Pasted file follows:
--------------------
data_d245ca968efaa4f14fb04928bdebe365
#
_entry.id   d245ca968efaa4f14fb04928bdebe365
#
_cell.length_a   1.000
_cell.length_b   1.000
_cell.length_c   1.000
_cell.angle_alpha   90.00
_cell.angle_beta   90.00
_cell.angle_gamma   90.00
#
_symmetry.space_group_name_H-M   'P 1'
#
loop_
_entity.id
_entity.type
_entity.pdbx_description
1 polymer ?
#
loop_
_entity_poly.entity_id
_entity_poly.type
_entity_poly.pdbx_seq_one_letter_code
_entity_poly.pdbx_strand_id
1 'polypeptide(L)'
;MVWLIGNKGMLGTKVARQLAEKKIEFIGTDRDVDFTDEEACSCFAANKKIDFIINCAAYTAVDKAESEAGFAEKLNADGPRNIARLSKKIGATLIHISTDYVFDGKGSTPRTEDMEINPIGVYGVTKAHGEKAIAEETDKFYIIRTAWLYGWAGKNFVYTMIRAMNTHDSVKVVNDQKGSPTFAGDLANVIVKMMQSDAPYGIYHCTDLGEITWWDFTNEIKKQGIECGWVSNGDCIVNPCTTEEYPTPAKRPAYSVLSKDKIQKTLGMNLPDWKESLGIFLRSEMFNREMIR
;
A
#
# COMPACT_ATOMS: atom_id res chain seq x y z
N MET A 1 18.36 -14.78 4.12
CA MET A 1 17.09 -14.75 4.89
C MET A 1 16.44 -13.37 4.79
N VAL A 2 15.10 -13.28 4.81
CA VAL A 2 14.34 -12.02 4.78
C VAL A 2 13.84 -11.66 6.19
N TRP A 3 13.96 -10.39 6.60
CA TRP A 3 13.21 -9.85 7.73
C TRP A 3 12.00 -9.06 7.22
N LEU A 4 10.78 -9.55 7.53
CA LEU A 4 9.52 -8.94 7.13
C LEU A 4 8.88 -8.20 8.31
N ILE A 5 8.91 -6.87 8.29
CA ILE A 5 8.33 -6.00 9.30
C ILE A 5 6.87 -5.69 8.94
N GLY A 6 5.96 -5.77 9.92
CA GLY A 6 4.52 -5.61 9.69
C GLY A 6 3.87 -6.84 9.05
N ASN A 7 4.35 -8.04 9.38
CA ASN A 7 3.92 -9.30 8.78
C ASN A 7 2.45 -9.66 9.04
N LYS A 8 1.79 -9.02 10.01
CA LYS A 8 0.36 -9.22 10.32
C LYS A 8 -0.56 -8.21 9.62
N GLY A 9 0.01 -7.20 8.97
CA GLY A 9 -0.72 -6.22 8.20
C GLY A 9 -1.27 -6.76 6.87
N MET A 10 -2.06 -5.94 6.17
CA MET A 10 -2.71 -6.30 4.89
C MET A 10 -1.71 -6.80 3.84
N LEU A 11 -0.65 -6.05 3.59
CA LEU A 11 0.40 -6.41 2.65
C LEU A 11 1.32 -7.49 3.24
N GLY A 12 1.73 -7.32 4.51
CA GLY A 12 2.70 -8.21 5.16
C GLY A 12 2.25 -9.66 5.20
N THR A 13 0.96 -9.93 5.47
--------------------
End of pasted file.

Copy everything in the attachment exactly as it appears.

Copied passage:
data_d245ca968efaa4f14fb04928bdebe365
#
_entry.id   d245ca968efaa4f14fb04928bdebe365
#
_cell.length_a   1.000
_cell.length_b   1.000
_cell.length_c   1.000
_cell.angle_alpha   90.00
_cell.angle_beta   90.00
_cell.angle_gamma   90.00
#
_symmetry.space_group_name_H-M   'P 1'
#
loop_
_entity.id
_entity.type
_entity.pdbx_description
1 polymer ?
#
loop_
_entity_poly.entity_id
_entity_poly.type
_entity_poly.pdbx_seq_one_letter_code
_entity_poly.pdbx_strand_id
1 'polypeptide(L)'
;MVWLIGNKGMLGTKVARQLAEKKIEFIGTDRDVDFTDEEACSCFAANKKIDFIINCAAYTAVDKAESEAGFAEKLNADGPRNIARLSKKIGATLIHISTDYVFDGKGSTPRTEDMEINPIGVYGVTKAHGEKAIAEETDKFYIIRTAWLYGWAGKNFVYTMIRAMNTHDSVKVVNDQKGSPTFAGDLANVIVKMMQSDAPYGIYHCTDLGEITWWDFTNEIKKQGIECGWVSNGDCIVNPCTTEEYPTPAKRPAYSVLSKDKIQKTLGMNLPDWKESLGIFLRSEMFNREMIR
;
A
#
# COMPACT_ATOMS: atom_id res chain seq x y z
N MET A 1 18.36 -14.78 4.12
CA MET A 1 17.09 -14.75 4.89
C MET A 1 16.44 -13.37 4.79
N VAL A 2 15.10 -13.28 4.81
CA VAL A 2 14.34 -12.02 4.78
C VAL A 2 13.84 -11.66 6.19
N TRP A 3 13.96 -10.39 6.60
CA TRP A 3 13.21 -9.85 7.73
C TRP A 3 12.00 -9.06 7.22
N LEU A 4 10.78 -9.55 7.53
CA LEU A 4 9.52 -8.94 7.13
C LEU A 4 8.88 -8.20 8.31
N ILE A 5 8.91 -6.87 8.29
CA ILE A 5 8.33 -6.00 9.30
C ILE A 5 6.87 -5.69 8.94
N GLY A 6 5.96 -5.77 9.92
CA GLY A 6 4.52 -5.61 9.69
C GLY A 6 3.87 -6.84 9.05
N ASN A 7 4.35 -8.04 9.38
CA ASN A 7 3.92 -9.30 8.78
C ASN A 7 2.45 -9.66 9.04
N LYS A 8 1.79 -9.02 10.01
CA LYS A 8 0.36 -9.22 10.32
C LYS A 8 -0.56 -8.21 9.62
N GLY A 9 0.01 -7.20 8.97
CA GLY A 9 -0.72 -6.22 8.20
C GLY A 9 -1.27 -6.76 6.87
N MET A 10 -2.06 -5.94 6.17
CA MET A 10 -2.71 -6.30 4.89
C MET A 10 -1.71 -6.80 3.84
N LEU A 11 -0.65 -6.05 3.59
CA LEU A 11 0.40 -6.41 2.65
C LEU A 11 1.32 -7.49 3.24
N GLY A 12 1.73 -7.32 4.51
CA GLY A 12 2.70 -8.21 5.16
C GLY A 12 2.25 -9.66 5.20
N THR A 13 0.96 -9.93 5.47